Now, Obama's vacation has fairly obviously been timed to coincide with the Olympics as well, because the coming week will make it harder for Obama to attract coverage on the trail and harder for McCain to take advantage of the break. (McCain, playing catch-up, has to campaign through the headwind of Olympics coverage.) But the management of the Edwards scandal fits into Obama's schedule, perfectly.

If Edwards was inevitably going to generate a week of scandal coverage, it's best for that week to happen while Obama is off the trail. Obama doesn't have to answer reporter's questions about some other Deomcrat's marriage at every campaign event, and more importantly, Obama doesn't have to put in a full week of barnstorming effort without being able to get the media's attention. Meanwhile, McCain has to plug away in an environment where he can't get any oxygen at all, and can't land effective attacks on Obama because everyone is busy hating on that other Democrat (who isn't running).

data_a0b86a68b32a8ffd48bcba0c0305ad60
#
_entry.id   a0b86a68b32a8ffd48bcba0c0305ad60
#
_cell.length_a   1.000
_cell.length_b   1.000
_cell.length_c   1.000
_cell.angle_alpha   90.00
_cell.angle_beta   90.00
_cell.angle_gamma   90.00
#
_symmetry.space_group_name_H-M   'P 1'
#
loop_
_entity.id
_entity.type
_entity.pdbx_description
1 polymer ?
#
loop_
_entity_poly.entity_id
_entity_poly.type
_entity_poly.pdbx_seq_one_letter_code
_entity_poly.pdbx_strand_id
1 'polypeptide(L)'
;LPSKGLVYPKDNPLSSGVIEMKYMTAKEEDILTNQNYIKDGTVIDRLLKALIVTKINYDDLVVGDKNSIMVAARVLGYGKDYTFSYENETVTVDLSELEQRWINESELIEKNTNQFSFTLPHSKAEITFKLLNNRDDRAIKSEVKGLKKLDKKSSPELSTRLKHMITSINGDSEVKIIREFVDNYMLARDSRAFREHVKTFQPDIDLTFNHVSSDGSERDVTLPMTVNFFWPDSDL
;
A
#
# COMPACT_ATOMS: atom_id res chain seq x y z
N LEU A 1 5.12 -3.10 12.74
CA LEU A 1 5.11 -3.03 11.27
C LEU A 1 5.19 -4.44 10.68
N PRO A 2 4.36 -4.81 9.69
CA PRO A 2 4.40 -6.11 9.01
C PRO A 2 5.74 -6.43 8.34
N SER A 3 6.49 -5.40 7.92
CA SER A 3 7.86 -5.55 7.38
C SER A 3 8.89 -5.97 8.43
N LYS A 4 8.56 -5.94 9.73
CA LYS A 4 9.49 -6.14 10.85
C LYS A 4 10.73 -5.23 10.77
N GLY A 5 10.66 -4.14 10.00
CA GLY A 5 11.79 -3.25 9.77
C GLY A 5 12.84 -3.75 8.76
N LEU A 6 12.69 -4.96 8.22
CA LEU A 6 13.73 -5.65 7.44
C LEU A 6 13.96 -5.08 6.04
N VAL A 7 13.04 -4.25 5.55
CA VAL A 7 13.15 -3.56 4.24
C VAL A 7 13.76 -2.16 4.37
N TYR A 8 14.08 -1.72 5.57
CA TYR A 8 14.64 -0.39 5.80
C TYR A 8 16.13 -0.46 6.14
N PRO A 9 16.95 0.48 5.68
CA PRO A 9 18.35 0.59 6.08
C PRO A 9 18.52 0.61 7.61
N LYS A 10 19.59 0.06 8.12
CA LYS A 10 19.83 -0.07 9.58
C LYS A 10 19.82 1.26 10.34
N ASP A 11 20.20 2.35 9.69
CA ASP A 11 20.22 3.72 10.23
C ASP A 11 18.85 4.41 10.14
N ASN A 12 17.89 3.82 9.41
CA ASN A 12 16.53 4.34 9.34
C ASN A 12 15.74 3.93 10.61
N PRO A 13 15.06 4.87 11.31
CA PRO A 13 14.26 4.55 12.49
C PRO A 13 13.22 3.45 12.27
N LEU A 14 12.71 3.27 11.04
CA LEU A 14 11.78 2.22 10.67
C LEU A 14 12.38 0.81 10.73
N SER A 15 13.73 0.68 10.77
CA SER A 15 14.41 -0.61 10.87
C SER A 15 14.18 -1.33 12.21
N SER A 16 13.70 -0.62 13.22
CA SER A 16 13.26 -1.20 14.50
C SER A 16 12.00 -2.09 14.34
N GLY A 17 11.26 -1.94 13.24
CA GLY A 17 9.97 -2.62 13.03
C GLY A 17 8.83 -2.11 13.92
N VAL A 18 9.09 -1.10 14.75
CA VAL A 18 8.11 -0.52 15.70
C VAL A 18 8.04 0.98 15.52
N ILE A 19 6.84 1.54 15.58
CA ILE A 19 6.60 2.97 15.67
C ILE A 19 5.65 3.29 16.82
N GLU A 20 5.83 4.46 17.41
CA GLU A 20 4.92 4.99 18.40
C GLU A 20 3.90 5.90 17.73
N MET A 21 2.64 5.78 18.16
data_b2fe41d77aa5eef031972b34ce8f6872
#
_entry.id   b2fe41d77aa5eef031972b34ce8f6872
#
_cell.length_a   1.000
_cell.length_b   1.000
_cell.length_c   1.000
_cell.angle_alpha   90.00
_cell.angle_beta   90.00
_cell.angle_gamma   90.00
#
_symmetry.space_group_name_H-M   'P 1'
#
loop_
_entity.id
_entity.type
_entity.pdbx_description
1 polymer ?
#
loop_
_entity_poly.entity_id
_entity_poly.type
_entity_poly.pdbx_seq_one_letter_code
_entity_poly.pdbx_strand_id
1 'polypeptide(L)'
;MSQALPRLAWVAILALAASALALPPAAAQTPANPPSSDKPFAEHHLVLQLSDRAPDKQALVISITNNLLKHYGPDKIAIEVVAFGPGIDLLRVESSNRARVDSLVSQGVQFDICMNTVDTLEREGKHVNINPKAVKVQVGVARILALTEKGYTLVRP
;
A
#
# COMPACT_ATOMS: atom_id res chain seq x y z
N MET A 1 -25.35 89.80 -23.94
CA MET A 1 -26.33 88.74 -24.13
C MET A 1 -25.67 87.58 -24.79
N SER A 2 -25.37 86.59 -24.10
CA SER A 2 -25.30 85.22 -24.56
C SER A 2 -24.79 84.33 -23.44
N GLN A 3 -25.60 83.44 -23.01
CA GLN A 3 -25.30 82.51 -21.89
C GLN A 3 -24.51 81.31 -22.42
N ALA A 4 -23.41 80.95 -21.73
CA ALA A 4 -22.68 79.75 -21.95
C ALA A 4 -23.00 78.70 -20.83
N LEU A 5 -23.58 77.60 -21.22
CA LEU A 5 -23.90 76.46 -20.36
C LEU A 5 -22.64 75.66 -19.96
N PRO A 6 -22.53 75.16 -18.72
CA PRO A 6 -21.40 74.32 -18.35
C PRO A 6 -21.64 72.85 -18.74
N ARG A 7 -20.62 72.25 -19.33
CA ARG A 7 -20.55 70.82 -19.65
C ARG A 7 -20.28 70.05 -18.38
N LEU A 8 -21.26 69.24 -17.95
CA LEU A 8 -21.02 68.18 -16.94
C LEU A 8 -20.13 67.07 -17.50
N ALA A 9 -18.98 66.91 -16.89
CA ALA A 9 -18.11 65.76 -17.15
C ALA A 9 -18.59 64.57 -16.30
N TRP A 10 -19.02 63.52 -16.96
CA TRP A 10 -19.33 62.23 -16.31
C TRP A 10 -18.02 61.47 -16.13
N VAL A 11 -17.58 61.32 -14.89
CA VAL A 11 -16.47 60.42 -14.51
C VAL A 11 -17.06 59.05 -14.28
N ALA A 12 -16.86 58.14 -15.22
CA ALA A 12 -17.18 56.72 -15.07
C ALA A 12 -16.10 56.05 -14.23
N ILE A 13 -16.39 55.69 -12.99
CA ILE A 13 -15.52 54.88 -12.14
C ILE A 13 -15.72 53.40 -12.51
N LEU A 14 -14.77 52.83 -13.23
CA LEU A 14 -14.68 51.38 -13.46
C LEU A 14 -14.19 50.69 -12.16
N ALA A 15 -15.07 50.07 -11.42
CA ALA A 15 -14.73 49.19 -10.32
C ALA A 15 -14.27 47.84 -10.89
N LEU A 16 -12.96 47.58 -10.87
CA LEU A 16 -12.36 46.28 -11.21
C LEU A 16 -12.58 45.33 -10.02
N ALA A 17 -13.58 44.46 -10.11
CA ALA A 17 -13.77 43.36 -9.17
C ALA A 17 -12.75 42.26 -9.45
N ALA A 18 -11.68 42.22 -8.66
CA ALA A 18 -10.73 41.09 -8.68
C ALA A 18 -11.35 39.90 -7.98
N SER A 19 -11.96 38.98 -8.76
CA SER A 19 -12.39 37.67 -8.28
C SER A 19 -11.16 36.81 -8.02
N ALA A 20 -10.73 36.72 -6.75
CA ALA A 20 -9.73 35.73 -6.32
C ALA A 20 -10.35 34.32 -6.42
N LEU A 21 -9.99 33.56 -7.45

Edwards is also, helpfully, attracting the full gossipy attention of media clowns such as Maureen Dowd, who has already filed her first ad hominem thumbsucker about the former senator. Since pundits gravitate toward groundless takedowns of the "Is Obama Too Thin?" variety when they can't see anything substantive to write about, a week off the campaign trail is an invitation for idle mischief by the pundit set. (I'm sure that Dowd was more than ready to free-associate on Hawaiian beaches and fitness to serve.) But now those idlers have a "big" story to keep them occupied. I can't say I'm entirely unhappy about that.